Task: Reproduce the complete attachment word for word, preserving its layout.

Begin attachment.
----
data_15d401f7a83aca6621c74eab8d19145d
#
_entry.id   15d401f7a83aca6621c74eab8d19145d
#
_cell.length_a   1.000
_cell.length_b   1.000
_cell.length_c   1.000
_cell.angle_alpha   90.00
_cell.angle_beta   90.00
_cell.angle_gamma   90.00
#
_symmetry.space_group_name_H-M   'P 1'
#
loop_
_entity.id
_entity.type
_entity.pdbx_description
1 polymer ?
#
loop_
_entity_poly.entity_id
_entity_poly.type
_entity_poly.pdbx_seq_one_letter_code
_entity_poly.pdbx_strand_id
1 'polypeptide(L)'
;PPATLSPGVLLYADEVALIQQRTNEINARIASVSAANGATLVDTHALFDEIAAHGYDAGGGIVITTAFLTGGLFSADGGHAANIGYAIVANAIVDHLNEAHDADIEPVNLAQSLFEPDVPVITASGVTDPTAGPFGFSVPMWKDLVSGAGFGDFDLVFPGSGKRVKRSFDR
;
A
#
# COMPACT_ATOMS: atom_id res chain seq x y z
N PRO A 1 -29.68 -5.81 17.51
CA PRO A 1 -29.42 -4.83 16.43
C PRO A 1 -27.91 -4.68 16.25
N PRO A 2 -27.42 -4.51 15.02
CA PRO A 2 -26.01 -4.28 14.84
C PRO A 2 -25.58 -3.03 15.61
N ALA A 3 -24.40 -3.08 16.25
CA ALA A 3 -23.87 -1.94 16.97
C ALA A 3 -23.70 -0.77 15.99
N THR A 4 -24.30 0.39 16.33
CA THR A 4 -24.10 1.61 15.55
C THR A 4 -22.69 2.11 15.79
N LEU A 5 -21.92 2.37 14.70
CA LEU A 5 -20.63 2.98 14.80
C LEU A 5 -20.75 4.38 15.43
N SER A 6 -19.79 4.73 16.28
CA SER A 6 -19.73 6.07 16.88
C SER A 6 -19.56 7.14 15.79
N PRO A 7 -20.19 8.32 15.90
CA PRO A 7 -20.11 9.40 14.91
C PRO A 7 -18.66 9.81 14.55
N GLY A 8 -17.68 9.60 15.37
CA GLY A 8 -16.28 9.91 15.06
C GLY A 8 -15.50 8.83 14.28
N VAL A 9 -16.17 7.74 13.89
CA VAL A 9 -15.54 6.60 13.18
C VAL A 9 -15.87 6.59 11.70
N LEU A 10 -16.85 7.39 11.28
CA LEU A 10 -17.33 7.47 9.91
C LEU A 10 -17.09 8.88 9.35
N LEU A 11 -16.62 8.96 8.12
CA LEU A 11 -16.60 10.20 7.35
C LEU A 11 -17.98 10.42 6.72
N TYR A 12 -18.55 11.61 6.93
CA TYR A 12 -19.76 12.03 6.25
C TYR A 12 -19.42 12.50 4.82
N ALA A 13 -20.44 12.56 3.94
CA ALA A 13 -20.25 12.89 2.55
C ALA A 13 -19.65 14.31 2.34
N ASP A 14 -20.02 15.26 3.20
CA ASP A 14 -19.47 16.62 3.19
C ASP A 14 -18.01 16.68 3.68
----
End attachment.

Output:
data_15d401f7a83aca6621c74eab8d19145d
#
_entry.id   15d401f7a83aca6621c74eab8d19145d
#
_cell.length_a   1.000
_cell.length_b   1.000
_cell.length_c   1.000
_cell.angle_alpha   90.00
_cell.angle_beta   90.00
_cell.angle_gamma   90.00
#
_symmetry.space_group_name_H-M   'P 1'
#
loop_
_entity.id
_entity.type
_entity.pdbx_description
1 polymer ?
#
loop_
_entity_poly.entity_id
_entity_poly.type
_entity_poly.pdbx_seq_one_letter_code
_entity_poly.pdbx_strand_id
1 'polypeptide(L)'
;PPATLSPGVLLYADEVALIQQRTNEINARIASVSAANGATLVDTHALFDEIAAHGYDAGGGIVITTAFLTGGLFSADGGHAANIGYAIVANAIVDHLNEAHDADIEPVNLAQSLFEPDVPVITASGVTDPTAGPFGFSVPMWKDLVSGAGFGDFDLVFPGSGKRVKRSFDR
;
A
#
# COMPACT_ATOMS: atom_id res chain seq x y z
N PRO A 1 -29.68 -5.81 17.51
CA PRO A 1 -29.42 -4.83 16.43
C PRO A 1 -27.91 -4.68 16.25
N PRO A 2 -27.42 -4.51 15.02
CA PRO A 2 -26.01 -4.28 14.84
C PRO A 2 -25.58 -3.03 15.61
N ALA A 3 -24.40 -3.08 16.25
CA ALA A 3 -23.87 -1.94 16.97
C ALA A 3 -23.70 -0.77 15.99
N THR A 4 -24.30 0.39 16.33
CA THR A 4 -24.10 1.61 15.55
C THR A 4 -22.69 2.11 15.79
N LEU A 5 -21.92 2.37 14.70
CA LEU A 5 -20.63 2.98 14.80
C LEU A 5 -20.75 4.38 15.43
N SER A 6 -19.79 4.73 16.28
CA SER A 6 -19.73 6.07 16.88
C SER A 6 -19.56 7.14 15.79
N PRO A 7 -20.19 8.32 15.90
CA PRO A 7 -20.11 9.40 14.91
C PRO A 7 -18.66 9.81 14.55
N GLY A 8 -17.68 9.60 15.37
CA GLY A 8 -16.28 9.91 15.06
C GLY A 8 -15.50 8.83 14.28
N VAL A 9 -16.17 7.74 13.89
CA VAL A 9 -15.54 6.60 13.18
C VAL A 9 -15.87 6.59 11.70
N LEU A 10 -16.85 7.39 11.28
CA LEU A 10 -17.33 7.47 9.91
C LEU A 10 -17.09 8.88 9.35
N LEU A 11 -16.62 8.96 8.12
CA LEU A 11 -16.60 10.20 7.35
C LEU A 11 -17.98 10.42 6.72
N TYR A 12 -18.55 11.61 6.93
CA TYR A 12 -19.76 12.03 6.25
C TYR A 12 -19.42 12.50 4.82
N ALA A 13 -20.44 12.56 3.94
CA ALA A 13 -20.25 12.89 2.55
C ALA A 13 -19.65 14.31 2.34
N ASP A 14 -20.02 15.26 3.20
CA ASP A 14 -19.47 16.62 3.19
C ASP A 14 -18.01 16.68 3.68